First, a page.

Strong hand to weak hand transition – Normally when one handed shooting is taught, the assumption is that the other hand is injured and is not longer available for use. Even in USPSA competition, requiring a strong hand only to weak hand only transition is not allowed because of the implausibility of that skill being relevant in a self-defense situation. The only time I’ve seen that skill required was in square range drills designed to improve one handed shooting. Having the shooter draw with strong hand only is simpler/faster/safer than requiring a weak-hand draw, and doing a strong hand to weak hand transition is just a lazy way of including both types of one handed shooting in a drill. So I’m not surprised this purely training-drill skill doesn’t occur in real fights.
Gun dropped and recovered in a fight – One workaround to doing weak hand only draw practice is to start with the gun on the ground (as if it were dropped when the strong hand was injured), and pick it up and resume shooting, firing weak hand only. I’m unaware of any actual incident that inspired that drill, which I’ve seen used in multiple handgun courses (with the strong hand injury presented as justification for the drill). Running that drill a few times can check the “I’ve done that before and can do it if needed” box, but the skill itself is not so difficult that someone needing to do it in a fight couldn’t succeed at it having never “trained” in it.
Use of the gun for a muzzle strike – Generally if someone can get the gun out in a close range fight, they want to use it for its intended purpose.
Backup guns used in any capacity – Despite many of the videos John uses coming from law enforcement sources, and carry of backup guns being much more common in law enforcement than among carry permit holders, those backup guns aren’t being used, even when malfunctions occur.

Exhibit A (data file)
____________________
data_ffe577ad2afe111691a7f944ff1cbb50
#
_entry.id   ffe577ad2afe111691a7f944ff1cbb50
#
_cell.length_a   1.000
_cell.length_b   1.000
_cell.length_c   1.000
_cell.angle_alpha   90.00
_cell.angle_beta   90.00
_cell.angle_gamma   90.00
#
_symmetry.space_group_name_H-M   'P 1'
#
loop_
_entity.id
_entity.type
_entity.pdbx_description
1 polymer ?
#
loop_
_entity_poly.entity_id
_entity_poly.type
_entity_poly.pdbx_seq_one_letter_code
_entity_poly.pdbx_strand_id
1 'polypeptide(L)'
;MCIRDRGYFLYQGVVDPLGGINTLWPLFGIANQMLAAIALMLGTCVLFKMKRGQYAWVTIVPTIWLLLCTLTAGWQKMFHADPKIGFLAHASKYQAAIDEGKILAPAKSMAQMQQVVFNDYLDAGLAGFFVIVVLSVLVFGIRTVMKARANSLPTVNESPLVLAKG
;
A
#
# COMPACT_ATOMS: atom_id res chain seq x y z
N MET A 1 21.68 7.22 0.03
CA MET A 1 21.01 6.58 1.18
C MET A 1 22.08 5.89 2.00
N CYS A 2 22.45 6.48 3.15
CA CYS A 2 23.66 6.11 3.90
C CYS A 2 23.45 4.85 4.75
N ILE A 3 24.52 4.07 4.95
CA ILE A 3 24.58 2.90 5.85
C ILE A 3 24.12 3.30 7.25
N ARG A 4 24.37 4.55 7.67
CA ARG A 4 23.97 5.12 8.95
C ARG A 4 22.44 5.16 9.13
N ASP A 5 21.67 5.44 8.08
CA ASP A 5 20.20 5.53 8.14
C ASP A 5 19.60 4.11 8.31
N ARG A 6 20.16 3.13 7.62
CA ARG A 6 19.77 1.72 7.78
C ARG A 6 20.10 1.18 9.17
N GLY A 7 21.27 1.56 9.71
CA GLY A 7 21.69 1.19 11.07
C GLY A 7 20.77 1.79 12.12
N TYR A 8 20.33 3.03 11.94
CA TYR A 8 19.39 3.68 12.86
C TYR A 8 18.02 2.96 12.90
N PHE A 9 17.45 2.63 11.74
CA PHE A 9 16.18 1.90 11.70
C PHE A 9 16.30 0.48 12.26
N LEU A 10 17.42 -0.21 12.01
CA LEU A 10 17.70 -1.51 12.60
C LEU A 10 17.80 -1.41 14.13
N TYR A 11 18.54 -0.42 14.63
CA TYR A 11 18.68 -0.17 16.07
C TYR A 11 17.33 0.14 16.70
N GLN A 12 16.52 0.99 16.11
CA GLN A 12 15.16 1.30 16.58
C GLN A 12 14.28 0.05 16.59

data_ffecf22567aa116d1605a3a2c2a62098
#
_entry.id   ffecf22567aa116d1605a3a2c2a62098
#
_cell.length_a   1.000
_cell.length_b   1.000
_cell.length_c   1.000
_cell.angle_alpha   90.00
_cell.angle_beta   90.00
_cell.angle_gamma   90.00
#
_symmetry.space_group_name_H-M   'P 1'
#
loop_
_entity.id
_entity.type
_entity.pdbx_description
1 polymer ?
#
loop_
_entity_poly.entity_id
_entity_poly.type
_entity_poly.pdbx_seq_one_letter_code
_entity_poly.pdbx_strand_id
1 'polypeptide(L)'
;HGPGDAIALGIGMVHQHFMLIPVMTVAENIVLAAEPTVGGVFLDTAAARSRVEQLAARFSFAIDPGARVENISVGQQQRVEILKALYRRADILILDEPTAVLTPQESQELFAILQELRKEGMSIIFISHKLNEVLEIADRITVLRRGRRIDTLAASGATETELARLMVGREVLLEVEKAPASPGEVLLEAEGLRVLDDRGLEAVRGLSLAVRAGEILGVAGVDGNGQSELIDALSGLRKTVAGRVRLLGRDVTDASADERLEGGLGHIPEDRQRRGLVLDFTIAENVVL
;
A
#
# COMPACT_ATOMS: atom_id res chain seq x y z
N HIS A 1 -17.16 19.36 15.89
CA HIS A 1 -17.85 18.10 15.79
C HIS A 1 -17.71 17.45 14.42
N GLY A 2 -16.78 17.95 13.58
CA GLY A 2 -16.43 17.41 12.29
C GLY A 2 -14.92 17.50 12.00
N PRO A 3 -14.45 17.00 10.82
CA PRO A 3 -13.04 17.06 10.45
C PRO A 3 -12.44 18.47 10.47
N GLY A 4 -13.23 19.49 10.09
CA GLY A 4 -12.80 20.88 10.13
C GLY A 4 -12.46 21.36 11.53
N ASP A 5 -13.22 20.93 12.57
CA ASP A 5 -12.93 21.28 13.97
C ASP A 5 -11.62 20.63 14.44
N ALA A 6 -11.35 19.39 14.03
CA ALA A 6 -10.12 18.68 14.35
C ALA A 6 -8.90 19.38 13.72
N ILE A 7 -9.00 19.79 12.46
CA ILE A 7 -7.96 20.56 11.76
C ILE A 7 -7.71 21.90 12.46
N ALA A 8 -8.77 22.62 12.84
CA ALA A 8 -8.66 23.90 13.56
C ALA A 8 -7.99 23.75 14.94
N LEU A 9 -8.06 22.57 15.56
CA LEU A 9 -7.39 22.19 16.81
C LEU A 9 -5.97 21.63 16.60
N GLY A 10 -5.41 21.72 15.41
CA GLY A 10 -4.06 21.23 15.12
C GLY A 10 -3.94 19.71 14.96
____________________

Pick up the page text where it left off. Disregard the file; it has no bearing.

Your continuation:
Reloads – Just as Tom Givens observed in the data from his student involved shootings, reloads are incredibly rare in defensive incidents. Fights are won and lost with the ammo that’s in the gun when it’s drawn and fired. Reloads, if they occur, typically happen after the fight is over, to top off the gun, as shown in this video. John estimated that fewer than 8 of the 12,000 videos he’s viewed included a reload that happened during the fight that had any bearing on the outcome.
Weapon Mounted Lights on handguns aren’t useful outside the home – Just as Tom observed in his student data, when armed citizen incidents occur at night, they typically occur in urban areas with sufficient ambient light that negates any value a weapon mounted handgun light might provide.
As someone that has taken a science- and evidence-based approach to training, from prioritization of skills & gear to setting training standards, I appreciate John’s approach of using a statistically valid number of trials to draw conclusions. Some of his conclusions conflict with “doctrine” taught by many well meaning trainers, particularly those with heavy law enforcement or military backgrounds, whose priorities and programs were often shaped by the different context of their uniformed work. As the database of gunfight videos grows over the next few (or 5, or 10) years, his efforts to archive and collate these incidents will continue to be important in shaping the direction and content of training programs.